Professor John Liberatore’s “Chromatic Harmony” class takes place every Tuesday and Thursday in O’Neill Hall of Music, but this past week, the lecture was anything but ordinary. As students settled in their seats on the Leighton Concert Hall stage, Professor Liberatore greeted them enthusiastically, saying, “We are extremely privileged to have jazz royalty with us here today!” And jazz royalty is right. Behind Professor Liberatore sat 15-time Grammy-nominated composer and Presenting Series artist Fred Hersch, whose DPAC performance was later that night.
As one of jazz’s most influential musicians, Fred Hersch is extremely knowledgeable in all things jazz, composition, and improvisation. His guest lecture for a chromatic harmony class, then, was an incredible opportunity for students to learn in person from someone experienced in the field.
Mr. Hersch began his lecture by explaining his own theory background, saying that he only had small amounts of formal training at a young age. He “fell into jazz by accident” and loves his job because he “gets paid to make stuff up.” Afterward, Mr. Hersch turned to the piano and began playing, starting with the basic melody of “Shenandoah,” then layering harmonies on it as he went. The disbelief on students’ faces was enough to know Mr. Hersch’s improvised harmonies were impressive. Really impressive. Mr. Hersch explained his techniques to the class, pointing out his use of suspensions and resolutions instead of strict downbeats. As he continued to play, his tunes became more and more complex, and the class became more and more enchanted.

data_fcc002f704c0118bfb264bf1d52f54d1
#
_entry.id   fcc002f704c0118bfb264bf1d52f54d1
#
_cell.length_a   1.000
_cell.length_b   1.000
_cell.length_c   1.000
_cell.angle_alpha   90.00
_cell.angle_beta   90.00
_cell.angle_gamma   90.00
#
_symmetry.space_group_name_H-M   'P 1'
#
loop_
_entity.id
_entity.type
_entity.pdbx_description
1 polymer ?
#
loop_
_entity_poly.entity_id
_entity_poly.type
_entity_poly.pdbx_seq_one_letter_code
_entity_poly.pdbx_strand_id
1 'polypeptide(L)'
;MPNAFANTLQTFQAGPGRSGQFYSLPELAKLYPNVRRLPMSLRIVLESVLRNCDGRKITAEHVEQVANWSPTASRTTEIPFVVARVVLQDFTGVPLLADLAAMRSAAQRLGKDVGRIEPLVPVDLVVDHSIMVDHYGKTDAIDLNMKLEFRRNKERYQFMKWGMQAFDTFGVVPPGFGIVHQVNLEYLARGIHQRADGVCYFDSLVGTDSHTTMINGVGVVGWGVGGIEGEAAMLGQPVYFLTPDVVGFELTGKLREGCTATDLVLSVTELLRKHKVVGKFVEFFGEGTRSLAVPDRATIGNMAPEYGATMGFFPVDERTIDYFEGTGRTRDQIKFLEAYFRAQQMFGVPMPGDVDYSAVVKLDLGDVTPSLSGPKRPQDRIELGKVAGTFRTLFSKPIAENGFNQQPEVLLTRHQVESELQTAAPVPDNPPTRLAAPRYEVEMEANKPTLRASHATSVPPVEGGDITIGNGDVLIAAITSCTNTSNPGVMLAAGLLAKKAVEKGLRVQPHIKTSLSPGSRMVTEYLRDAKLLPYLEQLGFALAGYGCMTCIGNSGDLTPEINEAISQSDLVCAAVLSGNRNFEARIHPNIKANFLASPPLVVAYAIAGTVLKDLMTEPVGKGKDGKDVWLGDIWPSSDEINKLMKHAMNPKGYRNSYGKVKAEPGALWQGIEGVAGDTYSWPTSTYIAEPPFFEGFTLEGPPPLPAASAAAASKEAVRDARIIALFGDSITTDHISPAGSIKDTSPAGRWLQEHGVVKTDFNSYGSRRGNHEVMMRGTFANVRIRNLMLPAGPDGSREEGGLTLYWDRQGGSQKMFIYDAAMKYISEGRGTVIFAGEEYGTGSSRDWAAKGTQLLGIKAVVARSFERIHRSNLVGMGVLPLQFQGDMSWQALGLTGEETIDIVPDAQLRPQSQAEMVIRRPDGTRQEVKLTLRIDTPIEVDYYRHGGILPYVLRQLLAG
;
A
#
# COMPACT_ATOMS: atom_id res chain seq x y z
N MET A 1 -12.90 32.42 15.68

Second-year student Neema Morris got the opportunity to attend Mr. Hersch’s lecture. “It was a very surreal experience,” she said, “Just from seeing him improvise ideas without much use of a score, I could tell that he had put in a lot of heart and work into his work. I didn’t (and still don’t) know much about jazz performance, but I did get a glimpse as to what kind of ethic it takes to explore such a creative field.” She also noted Mr. Hersch’s advice to the class, saying, “Hersch gave great advice when it came to practicing … The idea of ‘free writing’ is something that I did for a while without knowing what it was called, but having that affirmation and getting more specific advice into such a process was very valuable.”
The advice Mr. Hersch gave the students was clear: you don’t need to know everything about composition or jazz to improvise well; you just have to practice. “Really work on the material,” he said, “really practice. And then when you perform, get out of the way.”
At the close of Mr. Hersch’s lecture, he invited everyone to see his performance that night. Professor Liberatore thanked him for his time, exclaiming that Mr. Hersch is one of the only musicians whose “every note draws [him] in.” Some students asked for photos, some whispered excitedly to one another, and others seemed to sit back in awe of the experience. Clearly, this was a music class they’d never forget.